Adopted by the Legislature of 1999 as the state soil. Chesuncook soil is a soil type that was first identified in Maine and is one of the most widely distributed soil types in Maine. The soil series name comes from the Native American word for converging bodies of water. A lake written about in Henry David Thoreau's "The Maine Woods" also shares the name.
Soil is important to Maine's natural resource base. The prosperity of vast forest and wilderness areas depends upon the quality of the soil. Soils are complex "living" systems that provide nutrients to plants and house many organisms. An area's soil type determines the kinds of plants that develop there. The plant life present in turn determines the kinds of animals that make a home in that area. The Maine landscape is reflected in its soil. Sandy beaches contain soil that is nearly all mineral, while farmer's fields contain soil that is almost all organic.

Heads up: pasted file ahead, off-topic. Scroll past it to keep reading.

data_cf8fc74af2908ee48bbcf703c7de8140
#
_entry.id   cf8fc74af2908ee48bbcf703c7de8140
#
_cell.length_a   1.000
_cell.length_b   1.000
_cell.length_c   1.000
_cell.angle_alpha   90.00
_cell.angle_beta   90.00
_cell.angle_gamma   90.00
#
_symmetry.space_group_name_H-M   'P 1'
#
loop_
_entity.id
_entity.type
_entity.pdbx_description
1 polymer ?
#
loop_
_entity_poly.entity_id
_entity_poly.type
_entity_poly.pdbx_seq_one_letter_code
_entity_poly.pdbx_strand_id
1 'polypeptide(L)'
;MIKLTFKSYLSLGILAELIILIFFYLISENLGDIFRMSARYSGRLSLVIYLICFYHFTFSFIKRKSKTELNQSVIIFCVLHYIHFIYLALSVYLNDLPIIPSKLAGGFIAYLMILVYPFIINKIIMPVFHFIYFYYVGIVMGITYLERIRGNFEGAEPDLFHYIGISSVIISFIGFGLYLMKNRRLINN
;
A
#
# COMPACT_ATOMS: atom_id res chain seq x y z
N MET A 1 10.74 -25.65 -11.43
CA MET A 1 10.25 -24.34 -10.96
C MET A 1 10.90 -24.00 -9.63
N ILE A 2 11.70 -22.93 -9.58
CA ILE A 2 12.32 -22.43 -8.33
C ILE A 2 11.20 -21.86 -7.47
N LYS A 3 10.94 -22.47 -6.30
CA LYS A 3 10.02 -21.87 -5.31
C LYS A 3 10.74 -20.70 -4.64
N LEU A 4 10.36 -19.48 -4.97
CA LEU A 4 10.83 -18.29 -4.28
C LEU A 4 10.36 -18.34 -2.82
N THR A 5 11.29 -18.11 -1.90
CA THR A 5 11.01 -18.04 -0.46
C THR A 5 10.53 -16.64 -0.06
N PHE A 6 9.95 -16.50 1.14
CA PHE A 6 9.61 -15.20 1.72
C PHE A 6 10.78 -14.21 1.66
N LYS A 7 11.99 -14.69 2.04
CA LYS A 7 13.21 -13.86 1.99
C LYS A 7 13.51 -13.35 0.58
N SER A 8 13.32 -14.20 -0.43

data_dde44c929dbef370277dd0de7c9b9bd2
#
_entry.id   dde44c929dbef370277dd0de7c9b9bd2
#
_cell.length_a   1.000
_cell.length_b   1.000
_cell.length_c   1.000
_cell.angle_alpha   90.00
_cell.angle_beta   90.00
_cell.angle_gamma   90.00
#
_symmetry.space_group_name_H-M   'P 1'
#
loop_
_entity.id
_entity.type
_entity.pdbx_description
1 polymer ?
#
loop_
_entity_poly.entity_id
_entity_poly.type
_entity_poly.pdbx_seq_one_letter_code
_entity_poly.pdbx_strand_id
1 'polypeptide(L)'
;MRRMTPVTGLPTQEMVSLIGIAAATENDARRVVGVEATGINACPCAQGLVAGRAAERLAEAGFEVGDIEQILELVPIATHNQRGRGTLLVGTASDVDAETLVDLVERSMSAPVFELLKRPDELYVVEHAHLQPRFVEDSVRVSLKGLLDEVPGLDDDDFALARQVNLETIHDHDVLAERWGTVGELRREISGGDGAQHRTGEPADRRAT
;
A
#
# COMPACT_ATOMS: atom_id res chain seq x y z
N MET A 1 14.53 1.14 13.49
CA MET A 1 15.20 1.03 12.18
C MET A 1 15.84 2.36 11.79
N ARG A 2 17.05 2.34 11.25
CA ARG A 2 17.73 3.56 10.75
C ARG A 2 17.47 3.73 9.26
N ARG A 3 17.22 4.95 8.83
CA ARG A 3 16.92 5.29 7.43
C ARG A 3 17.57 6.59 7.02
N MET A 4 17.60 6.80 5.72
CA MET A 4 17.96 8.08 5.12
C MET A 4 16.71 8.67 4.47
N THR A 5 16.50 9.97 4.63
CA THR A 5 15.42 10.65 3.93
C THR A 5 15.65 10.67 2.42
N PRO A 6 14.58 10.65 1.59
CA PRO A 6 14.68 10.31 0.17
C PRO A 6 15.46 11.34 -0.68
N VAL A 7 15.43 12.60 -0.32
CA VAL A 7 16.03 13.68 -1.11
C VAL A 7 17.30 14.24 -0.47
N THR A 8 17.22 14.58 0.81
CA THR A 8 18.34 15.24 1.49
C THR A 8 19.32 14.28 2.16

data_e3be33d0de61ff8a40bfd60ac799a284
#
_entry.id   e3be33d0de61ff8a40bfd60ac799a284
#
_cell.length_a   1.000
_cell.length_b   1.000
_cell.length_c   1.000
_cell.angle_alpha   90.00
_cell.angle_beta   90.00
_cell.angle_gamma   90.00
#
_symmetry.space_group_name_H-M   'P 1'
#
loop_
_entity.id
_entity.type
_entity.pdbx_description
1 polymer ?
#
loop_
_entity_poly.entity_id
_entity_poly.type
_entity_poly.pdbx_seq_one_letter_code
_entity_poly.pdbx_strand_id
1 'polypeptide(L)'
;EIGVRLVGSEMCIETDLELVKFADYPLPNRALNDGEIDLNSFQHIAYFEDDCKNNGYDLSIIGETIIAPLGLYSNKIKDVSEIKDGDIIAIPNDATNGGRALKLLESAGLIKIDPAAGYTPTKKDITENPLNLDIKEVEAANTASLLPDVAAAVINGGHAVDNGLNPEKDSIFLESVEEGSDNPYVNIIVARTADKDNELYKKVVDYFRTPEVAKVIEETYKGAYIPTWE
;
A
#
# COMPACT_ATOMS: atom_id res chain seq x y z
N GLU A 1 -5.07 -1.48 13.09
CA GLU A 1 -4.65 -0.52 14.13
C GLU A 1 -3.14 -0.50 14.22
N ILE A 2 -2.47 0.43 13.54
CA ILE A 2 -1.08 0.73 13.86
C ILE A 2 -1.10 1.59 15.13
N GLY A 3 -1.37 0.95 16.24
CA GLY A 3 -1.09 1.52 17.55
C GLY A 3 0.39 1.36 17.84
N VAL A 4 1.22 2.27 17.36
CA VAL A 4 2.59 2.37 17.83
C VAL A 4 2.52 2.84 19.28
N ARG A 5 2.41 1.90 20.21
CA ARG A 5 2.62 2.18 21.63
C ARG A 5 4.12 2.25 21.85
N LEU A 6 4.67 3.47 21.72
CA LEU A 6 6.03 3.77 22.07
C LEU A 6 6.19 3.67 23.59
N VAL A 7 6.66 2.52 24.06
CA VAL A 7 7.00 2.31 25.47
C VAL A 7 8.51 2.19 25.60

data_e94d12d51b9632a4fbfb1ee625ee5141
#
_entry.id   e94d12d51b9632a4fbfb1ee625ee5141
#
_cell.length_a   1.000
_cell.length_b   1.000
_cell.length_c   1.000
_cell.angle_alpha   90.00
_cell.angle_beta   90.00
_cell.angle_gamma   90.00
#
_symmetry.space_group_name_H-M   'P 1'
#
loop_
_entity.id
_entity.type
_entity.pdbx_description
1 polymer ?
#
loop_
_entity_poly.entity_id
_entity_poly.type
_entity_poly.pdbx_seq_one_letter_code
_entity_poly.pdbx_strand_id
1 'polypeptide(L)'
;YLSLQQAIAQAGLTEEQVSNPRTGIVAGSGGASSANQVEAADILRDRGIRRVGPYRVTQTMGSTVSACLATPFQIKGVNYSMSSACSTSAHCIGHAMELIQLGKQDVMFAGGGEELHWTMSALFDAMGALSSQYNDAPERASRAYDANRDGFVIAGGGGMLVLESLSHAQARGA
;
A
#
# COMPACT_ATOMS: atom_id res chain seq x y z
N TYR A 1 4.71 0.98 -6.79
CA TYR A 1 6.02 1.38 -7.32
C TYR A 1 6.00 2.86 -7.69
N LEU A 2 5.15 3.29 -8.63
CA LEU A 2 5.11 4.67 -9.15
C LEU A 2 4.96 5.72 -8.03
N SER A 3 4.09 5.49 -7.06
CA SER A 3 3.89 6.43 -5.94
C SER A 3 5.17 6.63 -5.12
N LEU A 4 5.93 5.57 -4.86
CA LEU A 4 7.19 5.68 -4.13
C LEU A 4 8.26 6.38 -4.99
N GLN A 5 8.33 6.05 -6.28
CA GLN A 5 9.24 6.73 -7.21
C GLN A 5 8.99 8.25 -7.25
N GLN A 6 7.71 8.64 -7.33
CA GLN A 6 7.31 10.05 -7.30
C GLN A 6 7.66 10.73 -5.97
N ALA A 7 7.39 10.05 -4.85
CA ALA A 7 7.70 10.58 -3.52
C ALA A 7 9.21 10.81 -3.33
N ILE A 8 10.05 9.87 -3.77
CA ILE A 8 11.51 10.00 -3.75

The Chesuncook soils formed in dense glacial till derived mainly from slate and are made up of deep, well-drained soils from hills, mountains, and ridges. The soils scientific name is coarse-loamy, mixed, frigid Aquic Haplorthods. Currently, the soil is monitored by the Natural Resource Conservation Service of Maine, which maintains the taxonomic criteria.